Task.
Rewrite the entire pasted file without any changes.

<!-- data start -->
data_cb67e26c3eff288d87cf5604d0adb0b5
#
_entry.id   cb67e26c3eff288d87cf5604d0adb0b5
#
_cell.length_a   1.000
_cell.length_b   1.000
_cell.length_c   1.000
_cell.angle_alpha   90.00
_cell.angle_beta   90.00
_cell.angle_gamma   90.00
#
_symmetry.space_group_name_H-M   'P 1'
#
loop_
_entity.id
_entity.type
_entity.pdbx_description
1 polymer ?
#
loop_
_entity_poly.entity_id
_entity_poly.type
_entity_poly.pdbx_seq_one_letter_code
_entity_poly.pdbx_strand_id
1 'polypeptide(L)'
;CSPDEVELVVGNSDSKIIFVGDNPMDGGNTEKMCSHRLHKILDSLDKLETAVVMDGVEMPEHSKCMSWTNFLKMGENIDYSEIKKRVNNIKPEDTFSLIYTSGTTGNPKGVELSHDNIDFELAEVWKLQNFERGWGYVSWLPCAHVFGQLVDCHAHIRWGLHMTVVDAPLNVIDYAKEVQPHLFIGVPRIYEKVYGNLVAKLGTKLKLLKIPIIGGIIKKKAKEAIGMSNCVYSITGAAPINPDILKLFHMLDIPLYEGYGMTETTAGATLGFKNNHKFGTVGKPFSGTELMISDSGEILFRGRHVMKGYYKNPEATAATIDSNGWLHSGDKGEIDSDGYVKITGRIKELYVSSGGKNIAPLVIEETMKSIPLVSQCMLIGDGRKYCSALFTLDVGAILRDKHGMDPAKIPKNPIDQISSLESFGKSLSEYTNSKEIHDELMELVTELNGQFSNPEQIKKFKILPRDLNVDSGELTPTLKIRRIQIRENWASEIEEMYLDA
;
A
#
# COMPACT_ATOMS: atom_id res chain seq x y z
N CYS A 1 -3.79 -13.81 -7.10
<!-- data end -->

data_cb67e26c3eff288d87cf5604d0adb0b5
#
_entry.id   cb67e26c3eff288d87cf5604d0adb0b5
#
_cell.length_a   1.000
_cell.length_b   1.000
_cell.length_c   1.000
_cell.angle_alpha   90.00
_cell.angle_beta   90.00
_cell.angle_gamma   90.00
#
_symmetry.space_group_name_H-M   'P 1'
#
loop_
_entity.id
_entity.type
_entity.pdbx_description
1 polymer ?
#
loop_
_entity_poly.entity_id
_entity_poly.type
_entity_poly.pdbx_seq_one_letter_code
_entity_poly.pdbx_strand_id
1 'polypeptide(L)'
;CSPDEVELVVGNSDSKIIFVGDNPMDGGNTEKMCSHRLHKILDSLDKLETAVVMDGVEMPEHSKCMSWTNFLKMGENIDYSEIKKRVNNIKPEDTFSLIYTSGTTGNPKGVELSHDNIDFELAEVWKLQNFERGWGYVSWLPCAHVFGQLVDCHAHIRWGLHMTVVDAPLNVIDYAKEVQPHLFIGVPRIYEKVYGNLVAKLGTKLKLLKIPIIGGIIKKKAKEAIGMSNCVYSITGAAPINPDILKLFHMLDIPLYEGYGMTETTAGATLGFKNNHKFGTVGKPFSGTELMISDSGEILFRGRHVMKGYYKNPEATAATIDSNGWLHSGDKGEIDSDGYVKITGRIKELYVSSGGKNIAPLVIEETMKSIPLVSQCMLIGDGRKYCSALFTLDVGAILRDKHGMDPAKIPKNPIDQISSLESFGKSLSEYTNSKEIHDELMELVTELNGQFSNPEQIKKFKILPRDLNVDSGELTPTLKIRRIQIRENWASEIEEMYLDA
;
A
#
# COMPACT_ATOMS: atom_id res chain seq x y z
N CYS A 1 -3.79 -13.81 -7.10